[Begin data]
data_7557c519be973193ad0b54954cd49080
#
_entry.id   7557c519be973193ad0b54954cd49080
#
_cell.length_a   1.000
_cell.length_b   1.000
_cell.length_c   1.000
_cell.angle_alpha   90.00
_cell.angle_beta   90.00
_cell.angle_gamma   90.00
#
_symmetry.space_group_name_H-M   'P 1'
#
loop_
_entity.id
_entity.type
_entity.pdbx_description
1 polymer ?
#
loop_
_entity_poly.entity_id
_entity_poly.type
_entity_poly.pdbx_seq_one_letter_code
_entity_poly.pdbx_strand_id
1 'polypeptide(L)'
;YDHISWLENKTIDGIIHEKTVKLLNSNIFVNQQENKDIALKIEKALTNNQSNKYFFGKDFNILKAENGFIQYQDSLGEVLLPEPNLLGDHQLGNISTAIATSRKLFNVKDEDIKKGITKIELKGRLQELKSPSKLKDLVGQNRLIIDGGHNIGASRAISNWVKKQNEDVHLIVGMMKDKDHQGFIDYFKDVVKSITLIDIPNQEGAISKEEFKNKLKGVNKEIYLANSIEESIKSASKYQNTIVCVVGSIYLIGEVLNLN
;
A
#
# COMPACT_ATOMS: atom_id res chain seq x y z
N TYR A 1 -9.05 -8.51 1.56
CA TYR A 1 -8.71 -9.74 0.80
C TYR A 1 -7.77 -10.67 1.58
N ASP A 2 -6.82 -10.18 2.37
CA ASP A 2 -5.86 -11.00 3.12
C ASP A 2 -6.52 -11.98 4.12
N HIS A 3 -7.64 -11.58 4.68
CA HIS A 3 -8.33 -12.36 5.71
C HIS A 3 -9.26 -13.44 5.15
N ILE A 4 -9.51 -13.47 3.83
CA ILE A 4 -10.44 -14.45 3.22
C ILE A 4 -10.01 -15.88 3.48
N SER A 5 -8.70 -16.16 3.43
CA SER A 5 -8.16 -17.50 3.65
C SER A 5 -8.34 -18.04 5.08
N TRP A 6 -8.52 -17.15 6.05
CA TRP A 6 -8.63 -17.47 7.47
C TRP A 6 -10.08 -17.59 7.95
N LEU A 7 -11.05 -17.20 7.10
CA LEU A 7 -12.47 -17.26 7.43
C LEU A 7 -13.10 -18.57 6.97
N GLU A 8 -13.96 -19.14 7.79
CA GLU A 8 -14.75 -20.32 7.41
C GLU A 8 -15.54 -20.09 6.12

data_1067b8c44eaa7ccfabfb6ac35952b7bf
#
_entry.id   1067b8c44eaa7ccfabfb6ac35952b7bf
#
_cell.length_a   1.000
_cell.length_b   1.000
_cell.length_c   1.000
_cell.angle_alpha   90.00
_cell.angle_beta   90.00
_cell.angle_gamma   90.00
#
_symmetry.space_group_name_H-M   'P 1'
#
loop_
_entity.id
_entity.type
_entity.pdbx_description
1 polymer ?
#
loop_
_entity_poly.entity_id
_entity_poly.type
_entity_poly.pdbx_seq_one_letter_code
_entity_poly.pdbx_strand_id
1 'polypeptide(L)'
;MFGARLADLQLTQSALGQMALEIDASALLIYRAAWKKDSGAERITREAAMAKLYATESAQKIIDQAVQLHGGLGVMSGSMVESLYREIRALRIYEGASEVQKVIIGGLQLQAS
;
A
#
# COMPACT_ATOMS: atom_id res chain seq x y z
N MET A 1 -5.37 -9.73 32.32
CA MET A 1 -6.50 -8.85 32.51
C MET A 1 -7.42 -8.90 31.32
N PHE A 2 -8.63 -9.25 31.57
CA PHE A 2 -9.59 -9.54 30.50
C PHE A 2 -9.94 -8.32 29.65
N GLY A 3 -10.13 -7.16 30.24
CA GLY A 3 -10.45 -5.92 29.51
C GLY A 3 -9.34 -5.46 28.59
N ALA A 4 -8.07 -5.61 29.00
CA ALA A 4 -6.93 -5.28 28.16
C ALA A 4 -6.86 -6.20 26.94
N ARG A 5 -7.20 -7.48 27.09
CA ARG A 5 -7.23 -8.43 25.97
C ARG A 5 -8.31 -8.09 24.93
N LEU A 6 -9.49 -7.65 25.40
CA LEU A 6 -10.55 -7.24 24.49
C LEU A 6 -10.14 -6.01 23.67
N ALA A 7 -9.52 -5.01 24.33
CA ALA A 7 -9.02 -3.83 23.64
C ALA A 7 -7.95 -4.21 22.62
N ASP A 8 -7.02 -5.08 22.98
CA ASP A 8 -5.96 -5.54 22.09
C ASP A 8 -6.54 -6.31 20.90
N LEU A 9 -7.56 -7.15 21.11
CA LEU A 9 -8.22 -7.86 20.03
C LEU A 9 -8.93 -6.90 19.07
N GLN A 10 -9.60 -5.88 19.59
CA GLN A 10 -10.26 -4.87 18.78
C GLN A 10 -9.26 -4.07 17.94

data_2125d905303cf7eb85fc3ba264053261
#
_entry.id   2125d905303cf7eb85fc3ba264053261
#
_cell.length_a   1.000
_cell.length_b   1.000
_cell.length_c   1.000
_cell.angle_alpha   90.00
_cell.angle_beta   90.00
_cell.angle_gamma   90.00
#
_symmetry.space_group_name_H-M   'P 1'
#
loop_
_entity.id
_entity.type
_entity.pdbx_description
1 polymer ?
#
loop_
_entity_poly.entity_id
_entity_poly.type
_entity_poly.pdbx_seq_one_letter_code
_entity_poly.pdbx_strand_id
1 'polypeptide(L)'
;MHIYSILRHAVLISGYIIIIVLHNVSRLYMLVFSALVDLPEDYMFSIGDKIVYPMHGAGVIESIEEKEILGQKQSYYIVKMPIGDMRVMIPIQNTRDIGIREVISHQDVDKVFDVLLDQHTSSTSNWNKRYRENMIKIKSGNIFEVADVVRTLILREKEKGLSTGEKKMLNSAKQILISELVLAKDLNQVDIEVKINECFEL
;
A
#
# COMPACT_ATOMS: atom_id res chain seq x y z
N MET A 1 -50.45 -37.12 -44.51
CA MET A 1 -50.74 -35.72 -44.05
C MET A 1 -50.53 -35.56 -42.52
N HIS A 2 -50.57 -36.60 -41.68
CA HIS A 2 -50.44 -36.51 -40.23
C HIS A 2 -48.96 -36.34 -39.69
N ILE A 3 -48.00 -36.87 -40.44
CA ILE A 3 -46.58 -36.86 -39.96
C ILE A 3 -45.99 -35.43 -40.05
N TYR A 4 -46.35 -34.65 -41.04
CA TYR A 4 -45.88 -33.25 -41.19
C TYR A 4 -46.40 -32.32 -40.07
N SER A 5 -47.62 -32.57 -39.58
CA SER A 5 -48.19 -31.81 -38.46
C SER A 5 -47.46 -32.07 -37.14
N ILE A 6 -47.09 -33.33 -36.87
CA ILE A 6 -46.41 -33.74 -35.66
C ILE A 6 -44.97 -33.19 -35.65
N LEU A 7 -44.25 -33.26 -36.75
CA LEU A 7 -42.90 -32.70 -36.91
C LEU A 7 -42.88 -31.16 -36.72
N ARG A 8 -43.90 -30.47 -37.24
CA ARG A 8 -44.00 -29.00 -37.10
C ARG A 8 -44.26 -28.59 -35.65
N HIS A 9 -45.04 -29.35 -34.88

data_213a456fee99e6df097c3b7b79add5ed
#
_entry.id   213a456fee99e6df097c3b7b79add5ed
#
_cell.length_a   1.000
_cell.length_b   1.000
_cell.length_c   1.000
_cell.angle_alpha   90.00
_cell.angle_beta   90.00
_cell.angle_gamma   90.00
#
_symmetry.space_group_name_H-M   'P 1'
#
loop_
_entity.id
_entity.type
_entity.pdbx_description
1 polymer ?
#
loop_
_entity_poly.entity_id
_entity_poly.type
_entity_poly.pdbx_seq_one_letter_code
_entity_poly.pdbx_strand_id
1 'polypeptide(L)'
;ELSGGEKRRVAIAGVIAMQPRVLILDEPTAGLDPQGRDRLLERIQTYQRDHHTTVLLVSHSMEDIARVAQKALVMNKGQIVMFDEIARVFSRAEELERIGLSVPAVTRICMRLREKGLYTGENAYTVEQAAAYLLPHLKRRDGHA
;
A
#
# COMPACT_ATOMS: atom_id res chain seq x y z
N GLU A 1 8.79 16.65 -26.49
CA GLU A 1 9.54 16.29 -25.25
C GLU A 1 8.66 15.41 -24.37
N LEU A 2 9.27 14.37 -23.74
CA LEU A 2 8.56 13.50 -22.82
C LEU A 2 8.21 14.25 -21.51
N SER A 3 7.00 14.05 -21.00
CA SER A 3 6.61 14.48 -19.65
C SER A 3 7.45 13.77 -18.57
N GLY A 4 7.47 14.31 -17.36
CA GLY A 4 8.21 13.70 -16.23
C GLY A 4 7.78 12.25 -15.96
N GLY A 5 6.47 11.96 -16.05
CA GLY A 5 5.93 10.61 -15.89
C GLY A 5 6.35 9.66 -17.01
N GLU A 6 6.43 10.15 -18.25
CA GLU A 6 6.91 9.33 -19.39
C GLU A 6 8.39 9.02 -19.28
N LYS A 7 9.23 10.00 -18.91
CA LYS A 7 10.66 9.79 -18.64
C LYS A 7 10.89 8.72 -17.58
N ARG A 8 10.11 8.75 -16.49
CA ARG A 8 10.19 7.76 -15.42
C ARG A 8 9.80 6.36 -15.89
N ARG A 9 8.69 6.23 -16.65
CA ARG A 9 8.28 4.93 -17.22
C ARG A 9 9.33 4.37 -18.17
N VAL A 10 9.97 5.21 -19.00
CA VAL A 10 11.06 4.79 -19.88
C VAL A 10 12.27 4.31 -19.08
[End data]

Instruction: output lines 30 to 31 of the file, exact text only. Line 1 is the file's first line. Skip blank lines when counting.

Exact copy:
# COMPACT_ATOMS: atom_id res chain seq x y z
N TYR A 1 -9.05 -8.51 1.56